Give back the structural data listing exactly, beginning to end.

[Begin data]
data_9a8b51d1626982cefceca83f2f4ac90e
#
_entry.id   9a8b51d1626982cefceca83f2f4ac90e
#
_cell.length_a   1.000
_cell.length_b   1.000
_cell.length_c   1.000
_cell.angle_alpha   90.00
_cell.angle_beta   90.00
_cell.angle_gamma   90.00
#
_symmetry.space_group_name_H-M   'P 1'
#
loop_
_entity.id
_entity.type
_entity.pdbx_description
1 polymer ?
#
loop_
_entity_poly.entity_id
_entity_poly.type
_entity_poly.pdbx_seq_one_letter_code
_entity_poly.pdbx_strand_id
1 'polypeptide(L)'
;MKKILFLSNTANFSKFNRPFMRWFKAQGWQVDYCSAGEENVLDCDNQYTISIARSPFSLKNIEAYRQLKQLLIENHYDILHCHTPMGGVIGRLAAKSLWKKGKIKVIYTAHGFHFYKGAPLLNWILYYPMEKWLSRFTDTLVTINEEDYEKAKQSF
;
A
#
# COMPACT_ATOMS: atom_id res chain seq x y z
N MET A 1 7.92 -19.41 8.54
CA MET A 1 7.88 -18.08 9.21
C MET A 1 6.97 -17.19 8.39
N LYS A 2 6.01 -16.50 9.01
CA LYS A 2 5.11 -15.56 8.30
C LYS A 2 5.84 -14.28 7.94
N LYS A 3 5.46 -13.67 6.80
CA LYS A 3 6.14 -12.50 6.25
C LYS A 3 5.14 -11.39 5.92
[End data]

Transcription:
data_9a8b51d1626982cefceca83f2f4ac90e
#
_entry.id   9a8b51d1626982cefceca83f2f4ac90e
#
_cell.length_a   1.000
_cell.length_b   1.000
_cell.length_c   1.000
_cell.angle_alpha   90.00
_cell.angle_beta   90.00
_cell.angle_gamma   90.00
#
_symmetry.space_group_name_H-M   'P 1'
#
loop_
_entity.id
_entity.type
_entity.pdbx_description
1 polymer ?
#
loop_
_entity_poly.entity_id
_entity_poly.type
_entity_poly.pdbx_seq_one_letter_code
_entity_poly.pdbx_strand_id
1 'polypeptide(L)'
;MKKILFLSNTANFSKFNRPFMRWFKAQGWQVDYCSAGEENVLDCDNQYTISIARSPFSLKNIEAYRQLKQLLIENHYDILHCHTPMGGVIGRLAAKSLWKKGKIKVIYTAHGFHFYKGAPLLNWILYYPMEKWLSRFTDTLVTINEEDYEKAKQSF
;
A
#
# COMPACT_ATOMS: atom_id res chain seq x y z
N MET A 1 7.92 -19.41 8.54
CA MET A 1 7.88 -18.08 9.21
C MET A 1 6.97 -17.19 8.39
N LYS A 2 6.01 -16.50 9.01
CA LYS A 2 5.11 -15.56 8.30
C LYS A 2 5.84 -14.28 7.94
N LYS A 3 5.46 -13.67 6.80
CA LYS A 3 6.14 -12.50 6.25
C LYS A 3 5.14 -11.39 5.92